New Beginnings

New Beginnings in Vietnam

Phuong is interested in Jesus. Her fascination grows the more she learns about him, but she is hesitant to become a Christian. What will her university classmates think if she starts following this strange new religion? Only one of them had even heard of Jesus before their teacher started talking about him. What will her family think? She knows how important following the ancestor worship rituals is to them and how angry they will be if she stops. What will the ancestral spirits do? Will they make bad things happen to her and her family? What should she do?

With over 90 million, Vietnam is bursting with people. When you talk about Vietnam in the West, often people’s first thought is the Vietnam War. But for Vietnamese, it was a brief blip in a history of several thousand years. 70 per cent of Vietnamese people are under 40 – they weren’t even alive when the war ended. For most, America is a long forgotten enemy and they are more concerned with the growing power of their northern neighbour, China, with whom there is a two thousand year long history of conflict that continues today.

Or they may be more concerned about the latest smartphone. 21st century Vietnam is a country where the old jostles with the new, where luxury vehicles pass beside people selling flowers from their bicycles. You can see it on the streets, where modern malls with KFC and Burger King compete with street vendors selling Pho and Bun Cha. You can see it in the temples where ladies in high heels briefly put away their iPhones to offer incense before resuming their Facebook chat. You can see it in politics where open-market economic policies clash with the remnants of Marxist-Leninist ideology and the much older ideals of Confucianism. Everywhere you look, you can see the old and the new. Christianity faces the opportunity and challenge that it is usually seen as a new religion for the Vietnamese – a Western one, not a Vietnamese one.

Catholic missionaries first came to Vietnam about 400 years ago. They received a stormy reception. Alexandre de Rhodes, the most famous, was expelled twice, once on penalty of death. Today, Catholicism has embraced some of the traditional beliefs of the Vietnamese and most Catholics would continue to practise ancestor worship; growth has been slow. Only about 8 per cent of the population, mostly in the South, count themselves as Catholics.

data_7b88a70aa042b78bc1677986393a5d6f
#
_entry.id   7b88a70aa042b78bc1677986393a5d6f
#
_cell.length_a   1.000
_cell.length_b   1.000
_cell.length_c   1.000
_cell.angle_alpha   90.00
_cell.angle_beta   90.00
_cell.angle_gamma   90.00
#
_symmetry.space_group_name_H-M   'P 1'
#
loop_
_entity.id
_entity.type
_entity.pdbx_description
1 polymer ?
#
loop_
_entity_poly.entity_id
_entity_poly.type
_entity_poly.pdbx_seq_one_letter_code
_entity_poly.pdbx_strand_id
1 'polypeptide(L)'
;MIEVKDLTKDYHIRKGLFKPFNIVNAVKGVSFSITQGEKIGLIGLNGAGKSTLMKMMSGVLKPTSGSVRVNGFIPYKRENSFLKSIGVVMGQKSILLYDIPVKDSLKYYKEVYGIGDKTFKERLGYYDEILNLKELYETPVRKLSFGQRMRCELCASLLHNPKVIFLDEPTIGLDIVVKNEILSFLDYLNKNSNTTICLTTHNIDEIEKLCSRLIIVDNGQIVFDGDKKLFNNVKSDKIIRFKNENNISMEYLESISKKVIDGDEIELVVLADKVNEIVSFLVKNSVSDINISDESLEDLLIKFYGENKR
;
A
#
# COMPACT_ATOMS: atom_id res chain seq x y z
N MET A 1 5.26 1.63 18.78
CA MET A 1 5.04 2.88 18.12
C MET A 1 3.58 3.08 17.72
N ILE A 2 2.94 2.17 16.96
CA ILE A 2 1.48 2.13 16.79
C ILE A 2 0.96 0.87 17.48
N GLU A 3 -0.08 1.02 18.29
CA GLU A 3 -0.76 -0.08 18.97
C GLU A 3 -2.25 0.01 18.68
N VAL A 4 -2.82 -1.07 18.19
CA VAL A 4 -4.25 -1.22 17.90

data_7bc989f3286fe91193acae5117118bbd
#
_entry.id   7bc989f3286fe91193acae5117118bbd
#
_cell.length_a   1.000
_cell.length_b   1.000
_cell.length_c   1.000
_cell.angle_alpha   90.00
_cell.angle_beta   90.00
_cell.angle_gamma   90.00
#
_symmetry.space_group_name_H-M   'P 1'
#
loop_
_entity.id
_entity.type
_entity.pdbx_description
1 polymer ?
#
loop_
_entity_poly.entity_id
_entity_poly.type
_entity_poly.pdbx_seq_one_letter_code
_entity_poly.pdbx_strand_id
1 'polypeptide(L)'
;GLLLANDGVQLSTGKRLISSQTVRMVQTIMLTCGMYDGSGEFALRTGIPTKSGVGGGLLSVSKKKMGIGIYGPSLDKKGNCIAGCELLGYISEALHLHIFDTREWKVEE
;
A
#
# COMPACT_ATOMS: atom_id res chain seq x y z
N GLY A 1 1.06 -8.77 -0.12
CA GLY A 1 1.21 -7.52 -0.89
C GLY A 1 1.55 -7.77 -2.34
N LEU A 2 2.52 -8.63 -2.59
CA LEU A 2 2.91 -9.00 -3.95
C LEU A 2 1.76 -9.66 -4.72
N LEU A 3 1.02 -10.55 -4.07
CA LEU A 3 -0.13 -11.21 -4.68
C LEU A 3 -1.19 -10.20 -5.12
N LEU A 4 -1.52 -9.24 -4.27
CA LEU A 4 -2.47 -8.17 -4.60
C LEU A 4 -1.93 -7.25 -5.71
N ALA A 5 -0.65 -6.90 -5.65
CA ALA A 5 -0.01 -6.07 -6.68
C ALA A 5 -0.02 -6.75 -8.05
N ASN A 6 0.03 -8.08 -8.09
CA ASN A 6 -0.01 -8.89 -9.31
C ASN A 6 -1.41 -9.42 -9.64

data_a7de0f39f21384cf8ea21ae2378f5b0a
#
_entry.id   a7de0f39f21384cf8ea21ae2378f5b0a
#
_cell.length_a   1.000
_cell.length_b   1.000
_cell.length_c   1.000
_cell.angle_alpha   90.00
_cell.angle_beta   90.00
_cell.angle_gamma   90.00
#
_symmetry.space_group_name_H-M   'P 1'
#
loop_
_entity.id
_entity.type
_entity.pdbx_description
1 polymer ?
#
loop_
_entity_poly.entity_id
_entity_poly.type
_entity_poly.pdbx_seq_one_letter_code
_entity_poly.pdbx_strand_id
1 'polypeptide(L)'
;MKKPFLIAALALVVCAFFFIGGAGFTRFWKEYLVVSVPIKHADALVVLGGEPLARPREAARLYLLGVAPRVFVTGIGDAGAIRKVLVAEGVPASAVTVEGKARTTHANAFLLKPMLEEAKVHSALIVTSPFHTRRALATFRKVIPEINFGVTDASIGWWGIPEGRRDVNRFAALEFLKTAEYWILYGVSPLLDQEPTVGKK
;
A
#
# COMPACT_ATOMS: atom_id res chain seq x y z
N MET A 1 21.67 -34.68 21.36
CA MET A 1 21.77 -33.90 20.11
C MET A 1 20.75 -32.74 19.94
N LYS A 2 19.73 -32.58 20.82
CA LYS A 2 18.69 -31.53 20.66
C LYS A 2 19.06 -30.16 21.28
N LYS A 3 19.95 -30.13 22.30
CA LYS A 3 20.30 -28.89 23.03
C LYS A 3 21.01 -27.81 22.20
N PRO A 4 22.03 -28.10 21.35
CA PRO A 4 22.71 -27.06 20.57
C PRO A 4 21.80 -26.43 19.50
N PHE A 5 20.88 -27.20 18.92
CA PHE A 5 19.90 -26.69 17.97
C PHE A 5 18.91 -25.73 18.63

Protestant Christianity is much newer, arriving just over a hundred years ago. Certain minorities in the Central Highlands responded warmly to the gospel; today a few of these ethnic groups are as much as 30–50 per cent Christian. However, the vast majority of the Vietnamese peoples have been hard to reach. Only 1.8 per cent are Christian and of those, three quarters are among a few of the minorities. Of the nearly 80 million ethnic Vietnamese, just 0.5 per cent know the good news of Jesus, and even then much less in the North than in the South.

Danh is from the North, from the capital city, Hanoi. He became a Christian while studying in Germany. Sometime later, he had the chance to go back to Hanoi for a few weeks. He searched and searched for an evangelical church, but returned to Germany saying ‘there are no churches in my city.’ Fortunately, he was wrong and we have since been able to help him find one. However, churches in this city of 7 million people are few, and hard to find.

Few, but growing! In the few years since we arrived, we are aware of several new churches as well as existing churches that have added extra service times to accommodate their growing congregations. Vietnamese are interested in Jesus, if only they get a chance to hear. These days there is a lot of freedom in the big cities to share your faith. Not with a loudspeaker on the street corner but face-to-face in coffee shops and homes. We can make disciples and train Vietnamese to make disciples, contributing to the small but growing church.

There is still the challenge of the countryside. There are minorities like the Nung and Tay with just a handful of known believers. People are more conservative and officials are often suspicious of change and of outsiders. Some in the countryside have a fading memory of the creator God, but their daily life is concerned with pleasing the spirits. It is a joy to share with them that the creator God has not forgotten them, he speaks their language, and they don’t have to live in fear of spirits. Key to that is finding those whom God has prepared to be the doorways into communities. Often telling Bible stories is the best way to spread the good news. One team member tries to spend a day a week on the phone, just chatting with people and teaching them Bible stories.

The opportunities for sharing Jesus with the millions of Vietnamese are constantly growing. Will you pray for many more to find him? Will you come and share him with them?